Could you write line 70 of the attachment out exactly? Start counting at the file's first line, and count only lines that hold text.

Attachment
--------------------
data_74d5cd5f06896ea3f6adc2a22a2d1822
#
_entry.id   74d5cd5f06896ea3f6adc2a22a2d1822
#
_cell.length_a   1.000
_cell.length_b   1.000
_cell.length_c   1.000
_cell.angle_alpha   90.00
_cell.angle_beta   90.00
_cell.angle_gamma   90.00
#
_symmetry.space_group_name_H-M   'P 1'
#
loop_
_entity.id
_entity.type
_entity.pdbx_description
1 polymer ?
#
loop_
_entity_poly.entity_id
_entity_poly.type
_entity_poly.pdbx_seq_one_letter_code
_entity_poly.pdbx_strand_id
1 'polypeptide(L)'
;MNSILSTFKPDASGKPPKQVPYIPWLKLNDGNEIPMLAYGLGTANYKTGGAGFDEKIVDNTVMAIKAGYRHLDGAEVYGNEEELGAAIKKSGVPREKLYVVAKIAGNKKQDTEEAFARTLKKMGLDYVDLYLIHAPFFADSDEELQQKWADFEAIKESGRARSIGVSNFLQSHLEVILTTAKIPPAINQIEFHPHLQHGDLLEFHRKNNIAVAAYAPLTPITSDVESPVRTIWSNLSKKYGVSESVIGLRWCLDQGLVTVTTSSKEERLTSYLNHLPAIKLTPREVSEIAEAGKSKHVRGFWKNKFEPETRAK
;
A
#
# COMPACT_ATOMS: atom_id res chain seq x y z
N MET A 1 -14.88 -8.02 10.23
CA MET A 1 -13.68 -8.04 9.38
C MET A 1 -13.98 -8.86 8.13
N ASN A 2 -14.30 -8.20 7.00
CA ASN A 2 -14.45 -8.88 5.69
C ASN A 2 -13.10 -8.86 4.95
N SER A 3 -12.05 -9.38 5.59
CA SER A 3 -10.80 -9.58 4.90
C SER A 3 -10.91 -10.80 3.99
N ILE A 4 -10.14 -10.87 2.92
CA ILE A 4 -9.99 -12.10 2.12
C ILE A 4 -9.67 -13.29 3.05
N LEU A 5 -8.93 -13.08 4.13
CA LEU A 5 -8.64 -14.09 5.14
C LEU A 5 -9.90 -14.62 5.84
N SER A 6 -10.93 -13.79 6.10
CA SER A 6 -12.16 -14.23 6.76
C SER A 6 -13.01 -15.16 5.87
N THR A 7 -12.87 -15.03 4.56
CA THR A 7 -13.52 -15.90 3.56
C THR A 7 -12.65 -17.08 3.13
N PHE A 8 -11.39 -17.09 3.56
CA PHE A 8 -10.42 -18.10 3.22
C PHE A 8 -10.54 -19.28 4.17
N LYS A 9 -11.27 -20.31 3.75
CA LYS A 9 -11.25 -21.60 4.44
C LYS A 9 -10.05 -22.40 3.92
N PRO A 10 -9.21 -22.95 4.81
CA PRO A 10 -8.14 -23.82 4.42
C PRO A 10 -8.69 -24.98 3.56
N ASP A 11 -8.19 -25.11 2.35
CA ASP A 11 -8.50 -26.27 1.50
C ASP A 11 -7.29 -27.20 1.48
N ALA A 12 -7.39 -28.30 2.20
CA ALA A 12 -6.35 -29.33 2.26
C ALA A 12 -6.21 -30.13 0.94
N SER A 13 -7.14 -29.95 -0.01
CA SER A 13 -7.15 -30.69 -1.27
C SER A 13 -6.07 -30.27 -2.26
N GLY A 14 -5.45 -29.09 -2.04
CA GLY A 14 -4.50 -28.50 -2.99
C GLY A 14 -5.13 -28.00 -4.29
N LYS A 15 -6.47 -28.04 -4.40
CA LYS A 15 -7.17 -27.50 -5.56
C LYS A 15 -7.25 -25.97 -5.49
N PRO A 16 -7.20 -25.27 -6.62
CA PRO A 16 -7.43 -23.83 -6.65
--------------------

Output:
N GLY A 14 -5.45 -29.09 -2.04